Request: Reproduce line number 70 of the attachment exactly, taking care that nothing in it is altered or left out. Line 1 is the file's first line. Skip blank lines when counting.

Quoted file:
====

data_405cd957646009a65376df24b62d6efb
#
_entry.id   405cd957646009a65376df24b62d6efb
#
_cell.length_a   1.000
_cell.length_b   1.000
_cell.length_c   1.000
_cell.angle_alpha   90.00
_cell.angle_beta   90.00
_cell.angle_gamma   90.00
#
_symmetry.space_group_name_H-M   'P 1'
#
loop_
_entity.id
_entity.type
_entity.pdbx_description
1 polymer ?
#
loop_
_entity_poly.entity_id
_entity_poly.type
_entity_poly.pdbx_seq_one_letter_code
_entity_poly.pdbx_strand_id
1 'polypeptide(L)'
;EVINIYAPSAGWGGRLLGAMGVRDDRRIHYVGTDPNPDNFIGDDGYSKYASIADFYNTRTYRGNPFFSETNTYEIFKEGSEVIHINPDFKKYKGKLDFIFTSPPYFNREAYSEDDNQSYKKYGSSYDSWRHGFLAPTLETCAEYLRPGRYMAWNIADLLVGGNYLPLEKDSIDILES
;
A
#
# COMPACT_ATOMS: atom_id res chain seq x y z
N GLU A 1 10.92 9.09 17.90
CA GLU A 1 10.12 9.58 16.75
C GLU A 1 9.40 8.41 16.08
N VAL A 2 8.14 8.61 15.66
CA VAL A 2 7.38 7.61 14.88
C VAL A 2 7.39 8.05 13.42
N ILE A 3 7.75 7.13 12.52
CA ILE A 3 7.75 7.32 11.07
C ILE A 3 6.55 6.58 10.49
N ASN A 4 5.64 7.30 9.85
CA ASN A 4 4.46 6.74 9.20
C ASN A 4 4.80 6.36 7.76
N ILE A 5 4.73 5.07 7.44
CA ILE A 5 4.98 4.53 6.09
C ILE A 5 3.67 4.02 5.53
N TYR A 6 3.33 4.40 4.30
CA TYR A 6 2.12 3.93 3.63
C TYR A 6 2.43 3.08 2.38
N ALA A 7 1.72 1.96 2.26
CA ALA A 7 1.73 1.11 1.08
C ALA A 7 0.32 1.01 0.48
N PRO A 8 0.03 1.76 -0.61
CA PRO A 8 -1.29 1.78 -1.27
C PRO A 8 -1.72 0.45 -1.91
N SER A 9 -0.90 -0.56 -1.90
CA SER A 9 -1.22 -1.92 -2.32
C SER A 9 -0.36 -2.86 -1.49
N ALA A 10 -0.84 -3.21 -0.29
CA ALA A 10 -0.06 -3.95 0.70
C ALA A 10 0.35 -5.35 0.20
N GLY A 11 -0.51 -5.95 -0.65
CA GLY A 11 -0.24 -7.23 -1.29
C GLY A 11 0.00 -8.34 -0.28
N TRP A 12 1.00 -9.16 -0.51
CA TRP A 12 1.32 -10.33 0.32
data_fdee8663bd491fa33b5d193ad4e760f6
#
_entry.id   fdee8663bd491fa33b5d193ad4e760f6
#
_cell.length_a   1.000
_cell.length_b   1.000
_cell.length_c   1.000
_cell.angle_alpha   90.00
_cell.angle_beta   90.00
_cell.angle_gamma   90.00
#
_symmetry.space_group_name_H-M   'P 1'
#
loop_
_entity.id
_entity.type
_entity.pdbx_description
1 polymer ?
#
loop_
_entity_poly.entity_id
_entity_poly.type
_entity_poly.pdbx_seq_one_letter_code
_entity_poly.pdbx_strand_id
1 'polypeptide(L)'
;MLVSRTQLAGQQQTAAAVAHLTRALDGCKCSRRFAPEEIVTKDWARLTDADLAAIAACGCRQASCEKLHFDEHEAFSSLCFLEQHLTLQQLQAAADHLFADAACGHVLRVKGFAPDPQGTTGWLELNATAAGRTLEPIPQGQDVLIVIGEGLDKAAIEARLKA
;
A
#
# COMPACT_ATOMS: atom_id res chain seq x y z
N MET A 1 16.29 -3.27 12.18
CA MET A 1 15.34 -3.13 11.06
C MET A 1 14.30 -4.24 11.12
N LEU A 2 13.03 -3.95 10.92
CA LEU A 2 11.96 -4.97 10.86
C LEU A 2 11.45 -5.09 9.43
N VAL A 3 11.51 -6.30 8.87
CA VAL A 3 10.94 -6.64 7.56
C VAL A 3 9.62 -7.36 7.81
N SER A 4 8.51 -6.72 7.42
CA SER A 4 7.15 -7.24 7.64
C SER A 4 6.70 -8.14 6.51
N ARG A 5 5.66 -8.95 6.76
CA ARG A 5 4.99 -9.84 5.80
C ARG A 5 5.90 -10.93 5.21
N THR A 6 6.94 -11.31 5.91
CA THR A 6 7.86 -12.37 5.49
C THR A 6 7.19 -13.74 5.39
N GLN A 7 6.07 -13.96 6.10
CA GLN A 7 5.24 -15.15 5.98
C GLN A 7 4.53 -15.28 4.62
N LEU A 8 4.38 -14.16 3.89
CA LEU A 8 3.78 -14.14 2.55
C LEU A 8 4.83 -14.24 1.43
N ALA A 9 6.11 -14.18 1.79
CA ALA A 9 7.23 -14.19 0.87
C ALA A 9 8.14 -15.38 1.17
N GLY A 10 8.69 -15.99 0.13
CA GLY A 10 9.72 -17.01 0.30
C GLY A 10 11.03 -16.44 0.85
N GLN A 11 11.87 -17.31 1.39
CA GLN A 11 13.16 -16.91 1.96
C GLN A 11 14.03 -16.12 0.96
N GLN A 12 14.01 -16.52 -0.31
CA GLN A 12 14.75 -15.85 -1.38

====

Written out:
_cell.length_a   1.000